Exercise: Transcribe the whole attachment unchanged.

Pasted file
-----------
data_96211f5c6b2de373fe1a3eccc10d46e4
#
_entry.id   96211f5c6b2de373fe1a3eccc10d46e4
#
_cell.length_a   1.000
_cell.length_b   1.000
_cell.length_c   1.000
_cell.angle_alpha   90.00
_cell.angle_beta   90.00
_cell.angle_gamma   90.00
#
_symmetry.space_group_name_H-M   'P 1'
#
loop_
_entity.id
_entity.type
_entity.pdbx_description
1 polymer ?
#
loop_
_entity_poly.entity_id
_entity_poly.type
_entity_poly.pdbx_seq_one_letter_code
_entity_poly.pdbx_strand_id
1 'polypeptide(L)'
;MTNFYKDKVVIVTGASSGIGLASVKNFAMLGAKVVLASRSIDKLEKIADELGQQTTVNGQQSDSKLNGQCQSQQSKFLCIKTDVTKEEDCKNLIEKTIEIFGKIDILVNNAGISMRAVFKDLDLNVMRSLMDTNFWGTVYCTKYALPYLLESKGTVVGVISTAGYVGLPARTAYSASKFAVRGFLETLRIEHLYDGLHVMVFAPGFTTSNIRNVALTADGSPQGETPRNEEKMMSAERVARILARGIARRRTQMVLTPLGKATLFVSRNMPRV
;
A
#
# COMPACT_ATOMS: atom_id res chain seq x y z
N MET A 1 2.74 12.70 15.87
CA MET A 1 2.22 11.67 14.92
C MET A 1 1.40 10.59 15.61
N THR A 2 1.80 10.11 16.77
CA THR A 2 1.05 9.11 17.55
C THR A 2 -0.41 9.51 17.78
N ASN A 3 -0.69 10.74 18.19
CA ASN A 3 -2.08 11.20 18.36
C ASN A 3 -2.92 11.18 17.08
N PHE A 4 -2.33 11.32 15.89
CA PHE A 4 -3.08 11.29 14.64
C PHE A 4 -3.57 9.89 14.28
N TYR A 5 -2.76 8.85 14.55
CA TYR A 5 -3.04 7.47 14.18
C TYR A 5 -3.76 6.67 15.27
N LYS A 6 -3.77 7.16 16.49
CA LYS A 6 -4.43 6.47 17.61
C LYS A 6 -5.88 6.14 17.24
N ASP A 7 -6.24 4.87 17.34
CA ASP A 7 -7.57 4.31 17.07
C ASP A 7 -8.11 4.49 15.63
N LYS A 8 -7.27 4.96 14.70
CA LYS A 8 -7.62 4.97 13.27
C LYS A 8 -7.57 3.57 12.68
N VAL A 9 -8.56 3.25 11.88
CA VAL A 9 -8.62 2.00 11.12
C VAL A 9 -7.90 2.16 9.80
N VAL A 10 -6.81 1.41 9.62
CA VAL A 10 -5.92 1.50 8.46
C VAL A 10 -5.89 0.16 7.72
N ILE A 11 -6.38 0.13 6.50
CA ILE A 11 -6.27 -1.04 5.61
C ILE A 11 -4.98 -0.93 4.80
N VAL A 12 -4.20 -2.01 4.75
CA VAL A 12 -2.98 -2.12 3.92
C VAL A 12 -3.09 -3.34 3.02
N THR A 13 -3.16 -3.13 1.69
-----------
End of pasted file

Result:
data_96211f5c6b2de373fe1a3eccc10d46e4
#
_entry.id   96211f5c6b2de373fe1a3eccc10d46e4
#
_cell.length_a   1.000
_cell.length_b   1.000
_cell.length_c   1.000
_cell.angle_alpha   90.00
_cell.angle_beta   90.00
_cell.angle_gamma   90.00
#
_symmetry.space_group_name_H-M   'P 1'
#
loop_
_entity.id
_entity.type
_entity.pdbx_description
1 polymer ?
#
loop_
_entity_poly.entity_id
_entity_poly.type
_entity_poly.pdbx_seq_one_letter_code
_entity_poly.pdbx_strand_id
1 'polypeptide(L)'
;MTNFYKDKVVIVTGASSGIGLASVKNFAMLGAKVVLASRSIDKLEKIADELGQQTTVNGQQSDSKLNGQCQSQQSKFLCIKTDVTKEEDCKNLIEKTIEIFGKIDILVNNAGISMRAVFKDLDLNVMRSLMDTNFWGTVYCTKYALPYLLESKGTVVGVISTAGYVGLPARTAYSASKFAVRGFLETLRIEHLYDGLHVMVFAPGFTTSNIRNVALTADGSPQGETPRNEEKMMSAERVARILARGIARRRTQMVLTPLGKATLFVSRNMPRV
;
A
#
# COMPACT_ATOMS: atom_id res chain seq x y z
N MET A 1 2.74 12.70 15.87
CA MET A 1 2.22 11.67 14.92
C MET A 1 1.40 10.59 15.61
N THR A 2 1.80 10.11 16.77
CA THR A 2 1.05 9.11 17.55
C THR A 2 -0.41 9.51 17.78
N ASN A 3 -0.69 10.74 18.19
CA ASN A 3 -2.08 11.20 18.36
C ASN A 3 -2.92 11.18 17.08
N PHE A 4 -2.33 11.32 15.89
CA PHE A 4 -3.08 11.29 14.64
C PHE A 4 -3.57 9.89 14.28
N TYR A 5 -2.76 8.85 14.55
CA TYR A 5 -3.04 7.47 14.18
C TYR A 5 -3.76 6.67 15.27
N LYS A 6 -3.77 7.16 16.49
CA LYS A 6 -4.43 6.47 17.61
C LYS A 6 -5.88 6.14 17.24
N ASP A 7 -6.24 4.87 17.34
CA ASP A 7 -7.57 4.31 17.07
C ASP A 7 -8.11 4.49 15.63
N LYS A 8 -7.27 4.96 14.70
CA LYS A 8 -7.62 4.97 13.27
C LYS A 8 -7.57 3.57 12.68
N VAL A 9 -8.56 3.25 11.88
CA VAL A 9 -8.62 2.00 11.12
C VAL A 9 -7.90 2.16 9.80
N VAL A 10 -6.81 1.41 9.62
CA VAL A 10 -5.92 1.50 8.46
C VAL A 10 -5.89 0.16 7.72
N ILE A 11 -6.38 0.13 6.50
CA ILE A 11 -6.27 -1.04 5.61
C ILE A 11 -4.98 -0.93 4.80
N VAL A 12 -4.20 -2.01 4.75
CA VAL A 12 -2.98 -2.12 3.92
C VAL A 12 -3.09 -3.34 3.02
N THR A 13 -3.16 -3.13 1.69